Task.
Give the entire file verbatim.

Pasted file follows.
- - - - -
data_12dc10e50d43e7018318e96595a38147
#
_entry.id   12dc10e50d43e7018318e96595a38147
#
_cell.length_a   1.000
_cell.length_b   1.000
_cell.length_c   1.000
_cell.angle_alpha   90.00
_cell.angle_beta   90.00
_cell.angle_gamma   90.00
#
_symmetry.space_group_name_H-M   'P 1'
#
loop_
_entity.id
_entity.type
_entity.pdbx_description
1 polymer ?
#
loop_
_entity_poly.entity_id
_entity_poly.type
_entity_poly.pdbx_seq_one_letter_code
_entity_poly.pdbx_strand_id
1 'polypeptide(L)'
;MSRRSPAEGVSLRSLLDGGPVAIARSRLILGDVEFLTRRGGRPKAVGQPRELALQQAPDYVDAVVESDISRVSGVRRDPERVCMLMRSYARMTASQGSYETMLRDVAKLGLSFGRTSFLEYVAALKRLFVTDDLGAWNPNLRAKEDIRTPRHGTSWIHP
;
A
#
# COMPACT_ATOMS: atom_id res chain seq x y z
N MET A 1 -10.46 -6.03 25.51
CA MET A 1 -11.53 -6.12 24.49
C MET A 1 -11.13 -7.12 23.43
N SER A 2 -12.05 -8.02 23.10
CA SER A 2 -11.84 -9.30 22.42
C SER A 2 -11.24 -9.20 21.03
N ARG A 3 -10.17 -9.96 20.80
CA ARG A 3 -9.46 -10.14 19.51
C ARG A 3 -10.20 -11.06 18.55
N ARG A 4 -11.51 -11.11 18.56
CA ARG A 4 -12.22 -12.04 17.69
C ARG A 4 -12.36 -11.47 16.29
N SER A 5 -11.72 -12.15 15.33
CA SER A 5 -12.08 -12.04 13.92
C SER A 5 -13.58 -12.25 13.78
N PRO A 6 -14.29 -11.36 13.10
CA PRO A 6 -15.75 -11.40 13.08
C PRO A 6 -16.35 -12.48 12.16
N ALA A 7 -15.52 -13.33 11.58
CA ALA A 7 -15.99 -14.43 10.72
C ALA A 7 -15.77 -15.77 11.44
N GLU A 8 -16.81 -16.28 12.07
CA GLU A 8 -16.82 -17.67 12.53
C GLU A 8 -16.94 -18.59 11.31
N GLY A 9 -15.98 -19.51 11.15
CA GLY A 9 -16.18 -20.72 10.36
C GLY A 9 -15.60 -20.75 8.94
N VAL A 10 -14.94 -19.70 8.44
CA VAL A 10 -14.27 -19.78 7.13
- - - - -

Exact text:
data_12dc10e50d43e7018318e96595a38147
#
_entry.id   12dc10e50d43e7018318e96595a38147
#
_cell.length_a   1.000
_cell.length_b   1.000
_cell.length_c   1.000
_cell.angle_alpha   90.00
_cell.angle_beta   90.00
_cell.angle_gamma   90.00
#
_symmetry.space_group_name_H-M   'P 1'
#
loop_
_entity.id
_entity.type
_entity.pdbx_description
1 polymer ?
#
loop_
_entity_poly.entity_id
_entity_poly.type
_entity_poly.pdbx_seq_one_letter_code
_entity_poly.pdbx_strand_id
1 'polypeptide(L)'
;MSRRSPAEGVSLRSLLDGGPVAIARSRLILGDVEFLTRRGGRPKAVGQPRELALQQAPDYVDAVVESDISRVSGVRRDPERVCMLMRSYARMTASQGSYETMLRDVAKLGLSFGRTSFLEYVAALKRLFVTDDLGAWNPNLRAKEDIRTPRHGTSWIHP
;
A
#
# COMPACT_ATOMS: atom_id res chain seq x y z
N MET A 1 -10.46 -6.03 25.51
CA MET A 1 -11.53 -6.12 24.49
C MET A 1 -11.13 -7.12 23.43
N SER A 2 -12.05 -8.02 23.10
CA SER A 2 -11.84 -9.30 22.42
C SER A 2 -11.24 -9.20 21.03
N ARG A 3 -10.17 -9.96 20.80
CA ARG A 3 -9.46 -10.14 19.51
C ARG A 3 -10.20 -11.06 18.55
N ARG A 4 -11.51 -11.11 18.56
CA ARG A 4 -12.22 -12.04 17.69
C ARG A 4 -12.36 -11.47 16.29
N SER A 5 -11.72 -12.15 15.33
CA SER A 5 -12.08 -12.04 13.92
C SER A 5 -13.58 -12.25 13.78
N PRO A 6 -14.29 -11.36 13.10
CA PRO A 6 -15.75 -11.40 13.08
C PRO A 6 -16.35 -12.48 12.16
N ALA A 7 -15.52 -13.33 11.58
CA ALA A 7 -15.99 -14.43 10.72
C ALA A 7 -15.77 -15.77 11.44
N GLU A 8 -16.81 -16.28 12.07
CA GLU A 8 -16.82 -17.67 12.53
C GLU A 8 -16.94 -18.59 11.31
N GLY A 9 -15.98 -19.51 11.15
CA GLY A 9 -16.18 -20.72 10.36
C GLY A 9 -15.60 -20.75 8.94
N VAL A 10 -14.94 -19.70 8.44
CA VAL A 10 -14.27 -19.78 7.13